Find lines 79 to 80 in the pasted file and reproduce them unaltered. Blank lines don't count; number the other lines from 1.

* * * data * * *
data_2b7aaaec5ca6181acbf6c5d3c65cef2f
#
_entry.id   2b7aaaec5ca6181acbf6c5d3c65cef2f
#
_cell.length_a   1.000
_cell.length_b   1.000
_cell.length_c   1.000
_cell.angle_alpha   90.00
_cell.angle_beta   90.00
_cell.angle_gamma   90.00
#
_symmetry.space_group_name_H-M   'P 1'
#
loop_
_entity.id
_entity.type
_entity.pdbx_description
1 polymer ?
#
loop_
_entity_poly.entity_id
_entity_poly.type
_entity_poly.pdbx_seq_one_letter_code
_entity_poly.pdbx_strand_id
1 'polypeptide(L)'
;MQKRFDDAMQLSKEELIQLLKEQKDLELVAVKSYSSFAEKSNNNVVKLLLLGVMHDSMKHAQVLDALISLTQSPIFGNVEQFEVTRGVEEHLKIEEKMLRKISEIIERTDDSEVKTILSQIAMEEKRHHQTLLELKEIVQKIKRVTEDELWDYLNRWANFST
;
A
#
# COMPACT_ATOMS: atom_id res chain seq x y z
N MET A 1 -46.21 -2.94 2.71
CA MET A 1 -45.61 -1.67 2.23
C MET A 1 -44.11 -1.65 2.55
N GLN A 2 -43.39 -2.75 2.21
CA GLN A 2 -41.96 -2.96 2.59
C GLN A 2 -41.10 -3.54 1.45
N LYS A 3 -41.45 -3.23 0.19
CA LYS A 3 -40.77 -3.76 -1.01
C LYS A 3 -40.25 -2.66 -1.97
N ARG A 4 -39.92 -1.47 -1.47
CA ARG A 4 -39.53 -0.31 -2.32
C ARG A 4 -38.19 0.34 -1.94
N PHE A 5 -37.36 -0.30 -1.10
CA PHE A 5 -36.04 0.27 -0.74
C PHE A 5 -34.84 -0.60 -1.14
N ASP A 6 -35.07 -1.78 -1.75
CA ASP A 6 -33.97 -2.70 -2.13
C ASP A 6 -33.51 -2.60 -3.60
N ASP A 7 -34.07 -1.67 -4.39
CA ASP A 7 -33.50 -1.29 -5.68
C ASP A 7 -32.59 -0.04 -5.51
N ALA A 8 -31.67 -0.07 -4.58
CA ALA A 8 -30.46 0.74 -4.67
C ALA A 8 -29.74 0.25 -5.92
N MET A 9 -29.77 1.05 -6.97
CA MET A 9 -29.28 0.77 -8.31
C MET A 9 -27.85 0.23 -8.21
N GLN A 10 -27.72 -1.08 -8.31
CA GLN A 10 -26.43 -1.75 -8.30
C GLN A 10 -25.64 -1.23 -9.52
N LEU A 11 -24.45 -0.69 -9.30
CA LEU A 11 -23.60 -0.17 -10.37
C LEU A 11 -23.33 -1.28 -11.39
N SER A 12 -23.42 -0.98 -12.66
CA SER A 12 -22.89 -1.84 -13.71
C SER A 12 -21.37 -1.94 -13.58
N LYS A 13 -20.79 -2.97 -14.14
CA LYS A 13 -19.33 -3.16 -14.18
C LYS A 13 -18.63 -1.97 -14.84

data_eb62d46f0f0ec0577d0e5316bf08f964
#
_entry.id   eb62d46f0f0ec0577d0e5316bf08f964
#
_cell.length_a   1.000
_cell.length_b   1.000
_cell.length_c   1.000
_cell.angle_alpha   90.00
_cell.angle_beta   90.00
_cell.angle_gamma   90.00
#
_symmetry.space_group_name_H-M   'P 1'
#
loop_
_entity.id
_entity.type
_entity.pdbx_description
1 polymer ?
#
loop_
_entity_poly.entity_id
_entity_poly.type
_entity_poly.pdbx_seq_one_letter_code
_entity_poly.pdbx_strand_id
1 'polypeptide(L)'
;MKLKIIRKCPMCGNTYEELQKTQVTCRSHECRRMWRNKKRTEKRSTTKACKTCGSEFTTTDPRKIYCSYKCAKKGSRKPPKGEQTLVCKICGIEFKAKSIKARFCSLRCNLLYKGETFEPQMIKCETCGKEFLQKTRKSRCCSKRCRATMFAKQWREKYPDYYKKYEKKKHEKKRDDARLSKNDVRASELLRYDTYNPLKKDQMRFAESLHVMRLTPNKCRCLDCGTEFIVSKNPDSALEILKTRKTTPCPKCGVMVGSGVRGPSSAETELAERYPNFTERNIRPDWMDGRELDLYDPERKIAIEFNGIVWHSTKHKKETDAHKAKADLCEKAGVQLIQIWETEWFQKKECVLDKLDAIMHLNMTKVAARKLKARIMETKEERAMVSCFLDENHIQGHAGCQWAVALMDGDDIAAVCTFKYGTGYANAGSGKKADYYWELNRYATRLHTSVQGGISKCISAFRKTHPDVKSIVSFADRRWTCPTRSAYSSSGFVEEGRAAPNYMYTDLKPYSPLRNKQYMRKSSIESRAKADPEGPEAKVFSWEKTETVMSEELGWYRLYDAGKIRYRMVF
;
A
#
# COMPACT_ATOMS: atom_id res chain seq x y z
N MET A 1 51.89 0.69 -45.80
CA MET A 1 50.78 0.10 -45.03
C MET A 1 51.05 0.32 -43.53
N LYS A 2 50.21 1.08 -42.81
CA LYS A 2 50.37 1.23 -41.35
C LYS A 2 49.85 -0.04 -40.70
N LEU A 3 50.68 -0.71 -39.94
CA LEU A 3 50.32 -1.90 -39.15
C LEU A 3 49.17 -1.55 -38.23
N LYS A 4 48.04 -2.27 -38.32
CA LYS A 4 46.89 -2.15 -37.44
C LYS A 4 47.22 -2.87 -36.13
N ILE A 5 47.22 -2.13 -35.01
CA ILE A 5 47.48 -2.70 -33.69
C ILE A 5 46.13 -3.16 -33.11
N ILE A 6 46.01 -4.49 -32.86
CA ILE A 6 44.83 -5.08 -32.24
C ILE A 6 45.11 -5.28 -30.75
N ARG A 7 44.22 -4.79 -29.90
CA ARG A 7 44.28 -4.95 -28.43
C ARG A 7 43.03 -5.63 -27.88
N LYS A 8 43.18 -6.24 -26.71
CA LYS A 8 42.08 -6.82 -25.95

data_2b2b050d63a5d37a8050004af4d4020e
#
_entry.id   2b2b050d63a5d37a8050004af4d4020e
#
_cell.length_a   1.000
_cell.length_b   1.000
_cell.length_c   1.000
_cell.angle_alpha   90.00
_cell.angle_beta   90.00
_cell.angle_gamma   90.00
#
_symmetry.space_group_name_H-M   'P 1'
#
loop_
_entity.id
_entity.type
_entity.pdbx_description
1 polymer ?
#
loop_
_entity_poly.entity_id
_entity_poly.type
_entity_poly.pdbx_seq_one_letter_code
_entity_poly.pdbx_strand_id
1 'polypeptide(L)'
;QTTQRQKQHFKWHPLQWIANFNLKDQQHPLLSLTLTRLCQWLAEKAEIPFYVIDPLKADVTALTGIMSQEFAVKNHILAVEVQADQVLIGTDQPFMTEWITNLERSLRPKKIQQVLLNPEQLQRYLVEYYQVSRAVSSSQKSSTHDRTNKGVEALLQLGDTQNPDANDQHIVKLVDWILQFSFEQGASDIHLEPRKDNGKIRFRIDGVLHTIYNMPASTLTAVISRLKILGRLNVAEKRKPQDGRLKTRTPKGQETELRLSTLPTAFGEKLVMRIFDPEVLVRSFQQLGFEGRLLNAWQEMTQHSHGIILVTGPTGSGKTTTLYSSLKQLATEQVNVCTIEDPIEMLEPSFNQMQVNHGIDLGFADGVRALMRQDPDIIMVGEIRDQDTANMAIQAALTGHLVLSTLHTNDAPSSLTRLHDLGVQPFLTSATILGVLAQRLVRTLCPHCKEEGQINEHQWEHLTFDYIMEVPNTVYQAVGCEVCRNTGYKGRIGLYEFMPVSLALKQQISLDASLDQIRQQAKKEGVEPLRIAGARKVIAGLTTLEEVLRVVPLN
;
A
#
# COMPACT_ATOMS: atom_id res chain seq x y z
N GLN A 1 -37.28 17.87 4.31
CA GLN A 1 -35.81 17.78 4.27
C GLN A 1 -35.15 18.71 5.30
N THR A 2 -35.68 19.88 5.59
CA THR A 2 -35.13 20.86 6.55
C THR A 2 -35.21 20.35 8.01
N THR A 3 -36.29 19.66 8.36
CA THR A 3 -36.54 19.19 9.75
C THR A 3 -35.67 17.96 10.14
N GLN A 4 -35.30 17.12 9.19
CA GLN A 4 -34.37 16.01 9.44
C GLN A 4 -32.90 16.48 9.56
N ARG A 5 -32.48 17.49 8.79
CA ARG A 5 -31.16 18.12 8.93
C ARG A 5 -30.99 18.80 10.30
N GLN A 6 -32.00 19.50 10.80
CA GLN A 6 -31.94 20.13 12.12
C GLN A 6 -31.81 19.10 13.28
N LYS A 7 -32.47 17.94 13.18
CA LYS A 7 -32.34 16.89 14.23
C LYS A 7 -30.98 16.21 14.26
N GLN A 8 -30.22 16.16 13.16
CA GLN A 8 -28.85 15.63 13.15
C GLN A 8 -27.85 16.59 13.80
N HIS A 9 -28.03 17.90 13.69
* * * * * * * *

_cell.angle_gamma   90.00
#